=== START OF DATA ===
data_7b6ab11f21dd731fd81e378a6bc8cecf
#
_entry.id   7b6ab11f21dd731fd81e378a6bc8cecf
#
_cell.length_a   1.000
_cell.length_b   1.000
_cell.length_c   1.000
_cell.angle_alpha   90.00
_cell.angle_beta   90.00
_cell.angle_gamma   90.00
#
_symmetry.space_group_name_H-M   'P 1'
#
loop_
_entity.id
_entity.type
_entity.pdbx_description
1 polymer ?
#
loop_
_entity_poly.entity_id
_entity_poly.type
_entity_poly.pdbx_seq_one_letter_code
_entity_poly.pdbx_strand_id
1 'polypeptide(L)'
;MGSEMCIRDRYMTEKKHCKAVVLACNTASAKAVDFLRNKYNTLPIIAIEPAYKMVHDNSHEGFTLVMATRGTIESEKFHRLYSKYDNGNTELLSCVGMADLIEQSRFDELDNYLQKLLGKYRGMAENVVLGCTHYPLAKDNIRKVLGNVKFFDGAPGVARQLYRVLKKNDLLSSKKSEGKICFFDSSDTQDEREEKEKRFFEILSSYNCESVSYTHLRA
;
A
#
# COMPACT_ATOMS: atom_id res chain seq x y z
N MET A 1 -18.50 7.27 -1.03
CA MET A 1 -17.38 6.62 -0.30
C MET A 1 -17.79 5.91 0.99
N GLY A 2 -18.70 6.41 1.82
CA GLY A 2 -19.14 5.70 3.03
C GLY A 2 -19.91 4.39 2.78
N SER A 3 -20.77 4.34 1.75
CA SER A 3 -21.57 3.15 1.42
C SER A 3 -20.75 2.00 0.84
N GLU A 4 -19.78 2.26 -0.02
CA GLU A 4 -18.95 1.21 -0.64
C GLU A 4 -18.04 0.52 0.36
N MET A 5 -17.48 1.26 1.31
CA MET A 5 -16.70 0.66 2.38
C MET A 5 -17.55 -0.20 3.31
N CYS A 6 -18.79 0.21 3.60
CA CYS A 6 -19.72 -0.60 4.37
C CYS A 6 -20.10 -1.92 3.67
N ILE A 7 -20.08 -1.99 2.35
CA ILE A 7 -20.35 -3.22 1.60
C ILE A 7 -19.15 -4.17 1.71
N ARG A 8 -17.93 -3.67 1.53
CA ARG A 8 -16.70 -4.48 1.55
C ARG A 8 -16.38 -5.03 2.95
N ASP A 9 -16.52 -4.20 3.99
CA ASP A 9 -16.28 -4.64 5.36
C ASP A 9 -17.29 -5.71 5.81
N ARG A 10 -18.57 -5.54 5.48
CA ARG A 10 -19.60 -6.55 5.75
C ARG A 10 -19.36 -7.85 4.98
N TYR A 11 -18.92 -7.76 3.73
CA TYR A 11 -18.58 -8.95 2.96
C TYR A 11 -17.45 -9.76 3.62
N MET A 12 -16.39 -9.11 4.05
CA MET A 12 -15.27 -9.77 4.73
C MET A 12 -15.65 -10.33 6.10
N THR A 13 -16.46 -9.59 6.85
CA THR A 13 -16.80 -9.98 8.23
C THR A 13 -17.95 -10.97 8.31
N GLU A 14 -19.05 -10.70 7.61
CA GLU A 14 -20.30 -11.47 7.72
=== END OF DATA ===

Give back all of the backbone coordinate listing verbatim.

data_7b6ab11f21dd731fd81e378a6bc8cecf
#
_entry.id   7b6ab11f21dd731fd81e378a6bc8cecf
#
_cell.length_a   1.000
_cell.length_b   1.000
_cell.length_c   1.000
_cell.angle_alpha   90.00
_cell.angle_beta   90.00
_cell.angle_gamma   90.00
#
_symmetry.space_group_name_H-M   'P 1'
#
loop_
_entity.id
_entity.type
_entity.pdbx_description
1 polymer ?
#
loop_
_entity_poly.entity_id
_entity_poly.type
_entity_poly.pdbx_seq_one_letter_code
_entity_poly.pdbx_strand_id
1 'polypeptide(L)'
;MGSEMCIRDRYMTEKKHCKAVVLACNTASAKAVDFLRNKYNTLPIIAIEPAYKMVHDNSHEGFTLVMATRGTIESEKFHRLYSKYDNGNTELLSCVGMADLIEQSRFDELDNYLQKLLGKYRGMAENVVLGCTHYPLAKDNIRKVLGNVKFFDGAPGVARQLYRVLKKNDLLSSKKSEGKICFFDSSDTQDEREEKEKRFFEILSSYNCESVSYTHLRA
;
A
#
# COMPACT_ATOMS: atom_id res chain seq x y z
N MET A 1 -18.50 7.27 -1.03
CA MET A 1 -17.38 6.62 -0.30
C MET A 1 -17.79 5.91 0.99
N GLY A 2 -18.70 6.41 1.82
CA GLY A 2 -19.14 5.70 3.03
C GLY A 2 -19.91 4.39 2.78
N SER A 3 -20.77 4.34 1.75
CA SER A 3 -21.57 3.15 1.42
C SER A 3 -20.75 2.00 0.84
N GLU A 4 -19.78 2.26 -0.02
CA GLU A 4 -18.95 1.21 -0.64
C GLU A 4 -18.04 0.52 0.36
N MET A 5 -17.48 1.26 1.31
CA MET A 5 -16.70 0.66 2.38
C MET A 5 -17.55 -0.20 3.31
N CYS A 6 -18.79 0.21 3.60
CA CYS A 6 -19.72 -0.60 4.37
C CYS A 6 -20.10 -1.92 3.67
N ILE A 7 -20.08 -1.99 2.35
CA ILE A 7 -20.35 -3.22 1.60
C ILE A 7 -19.15 -4.17 1.71
N ARG A 8 -17.93 -3.67 1.53
CA ARG A 8 -16.70 -4.48 1.55
C ARG A 8 -16.38 -5.03 2.95
N ASP A 9 -16.52 -4.20 3.99
CA ASP A 9 -16.28 -4.64 5.36
C ASP A 9 -17.29 -5.71 5.81
N ARG A 10 -18.57 -5.54 5.48
CA ARG A 10 -19.60 -6.55 5.75
C ARG A 10 -19.36 -7.85 4.98
N TYR A 11 -18.92 -7.76 3.73
CA TYR A 11 -18.58 -8.95 2.96
C TYR A 11 -17.45 -9.76 3.62
N MET A 12 -16.39 -9.11 4.05
CA MET A 12 -15.27 -9.77 4.73
C MET A 12 -15.65 -10.33 6.10
N THR A 13 -16.46 -9.59 6.85
CA THR A 13 -16.80 -9.98 8.23
C THR A 13 -17.95 -10.97 8.31
N GLU A 14 -19.05 -10.70 7.61
CA GLU A 14 -20.30 -11.47 7.72